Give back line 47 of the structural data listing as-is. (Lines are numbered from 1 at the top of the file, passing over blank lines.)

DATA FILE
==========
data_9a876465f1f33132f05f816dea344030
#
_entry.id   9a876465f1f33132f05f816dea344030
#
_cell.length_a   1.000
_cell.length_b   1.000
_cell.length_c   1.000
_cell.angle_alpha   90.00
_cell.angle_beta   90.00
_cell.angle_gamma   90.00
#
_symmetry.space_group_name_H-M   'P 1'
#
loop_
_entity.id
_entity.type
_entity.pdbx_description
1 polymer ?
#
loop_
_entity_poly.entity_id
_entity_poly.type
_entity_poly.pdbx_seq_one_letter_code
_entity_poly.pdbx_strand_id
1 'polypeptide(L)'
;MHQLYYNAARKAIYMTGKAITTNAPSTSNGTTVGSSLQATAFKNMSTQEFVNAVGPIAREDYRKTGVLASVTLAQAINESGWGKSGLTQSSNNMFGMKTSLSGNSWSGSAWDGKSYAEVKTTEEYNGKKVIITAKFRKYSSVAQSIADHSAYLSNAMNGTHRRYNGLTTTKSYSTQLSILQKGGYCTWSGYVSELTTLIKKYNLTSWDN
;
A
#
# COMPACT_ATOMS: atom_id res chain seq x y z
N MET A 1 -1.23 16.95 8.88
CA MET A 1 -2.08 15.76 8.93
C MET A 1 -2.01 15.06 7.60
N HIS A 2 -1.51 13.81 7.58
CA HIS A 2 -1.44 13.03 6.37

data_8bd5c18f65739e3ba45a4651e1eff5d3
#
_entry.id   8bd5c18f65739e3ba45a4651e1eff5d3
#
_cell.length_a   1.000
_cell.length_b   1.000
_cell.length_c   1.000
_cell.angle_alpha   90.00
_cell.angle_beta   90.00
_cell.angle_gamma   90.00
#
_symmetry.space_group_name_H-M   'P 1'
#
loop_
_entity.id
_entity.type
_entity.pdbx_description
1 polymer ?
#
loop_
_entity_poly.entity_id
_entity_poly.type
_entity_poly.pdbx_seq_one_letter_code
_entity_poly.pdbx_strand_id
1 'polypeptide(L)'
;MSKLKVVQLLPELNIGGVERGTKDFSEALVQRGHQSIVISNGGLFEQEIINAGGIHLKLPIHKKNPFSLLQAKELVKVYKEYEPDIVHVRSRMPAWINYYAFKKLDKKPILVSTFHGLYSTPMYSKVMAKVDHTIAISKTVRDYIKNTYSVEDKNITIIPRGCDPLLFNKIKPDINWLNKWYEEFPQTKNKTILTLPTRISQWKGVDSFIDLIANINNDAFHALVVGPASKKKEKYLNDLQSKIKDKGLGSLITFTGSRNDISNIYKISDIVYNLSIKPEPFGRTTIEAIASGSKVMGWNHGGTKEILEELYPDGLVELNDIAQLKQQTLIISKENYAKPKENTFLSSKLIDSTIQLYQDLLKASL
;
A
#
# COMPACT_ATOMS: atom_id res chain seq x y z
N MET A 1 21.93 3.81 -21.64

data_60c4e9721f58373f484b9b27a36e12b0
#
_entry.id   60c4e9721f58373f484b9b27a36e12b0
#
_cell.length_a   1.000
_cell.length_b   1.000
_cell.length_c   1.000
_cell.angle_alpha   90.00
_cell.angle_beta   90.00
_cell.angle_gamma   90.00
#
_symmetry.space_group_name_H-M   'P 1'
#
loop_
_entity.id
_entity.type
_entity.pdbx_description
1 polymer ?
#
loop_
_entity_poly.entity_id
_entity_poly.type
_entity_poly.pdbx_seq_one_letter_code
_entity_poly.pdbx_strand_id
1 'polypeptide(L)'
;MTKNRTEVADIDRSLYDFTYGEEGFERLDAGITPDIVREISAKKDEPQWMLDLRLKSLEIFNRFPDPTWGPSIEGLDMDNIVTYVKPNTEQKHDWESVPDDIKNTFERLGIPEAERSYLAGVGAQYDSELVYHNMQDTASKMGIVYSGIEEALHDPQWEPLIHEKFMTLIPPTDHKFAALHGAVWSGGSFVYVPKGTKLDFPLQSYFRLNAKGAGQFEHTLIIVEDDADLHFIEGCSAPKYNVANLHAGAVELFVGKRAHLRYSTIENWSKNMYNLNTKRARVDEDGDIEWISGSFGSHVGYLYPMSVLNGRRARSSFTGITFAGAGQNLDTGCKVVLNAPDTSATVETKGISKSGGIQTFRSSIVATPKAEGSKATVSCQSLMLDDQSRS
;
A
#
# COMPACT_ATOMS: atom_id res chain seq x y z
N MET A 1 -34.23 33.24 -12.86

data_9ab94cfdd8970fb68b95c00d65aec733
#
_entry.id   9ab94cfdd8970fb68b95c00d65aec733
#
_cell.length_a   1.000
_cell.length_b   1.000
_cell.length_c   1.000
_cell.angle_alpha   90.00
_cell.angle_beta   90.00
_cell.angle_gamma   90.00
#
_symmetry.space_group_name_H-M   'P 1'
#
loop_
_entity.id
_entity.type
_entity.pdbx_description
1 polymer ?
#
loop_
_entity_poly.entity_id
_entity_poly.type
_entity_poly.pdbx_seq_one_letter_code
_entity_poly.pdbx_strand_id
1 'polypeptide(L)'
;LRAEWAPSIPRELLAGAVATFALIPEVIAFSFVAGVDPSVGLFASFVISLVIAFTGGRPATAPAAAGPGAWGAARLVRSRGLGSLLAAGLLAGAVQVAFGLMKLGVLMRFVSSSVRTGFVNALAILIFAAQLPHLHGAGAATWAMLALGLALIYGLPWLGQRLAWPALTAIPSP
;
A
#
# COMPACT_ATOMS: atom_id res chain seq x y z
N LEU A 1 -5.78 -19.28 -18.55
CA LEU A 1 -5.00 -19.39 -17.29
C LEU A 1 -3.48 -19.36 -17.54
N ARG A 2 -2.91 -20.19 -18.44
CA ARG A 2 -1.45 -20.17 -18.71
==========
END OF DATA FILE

_symmetry.space_group_name_H-M   'P 1'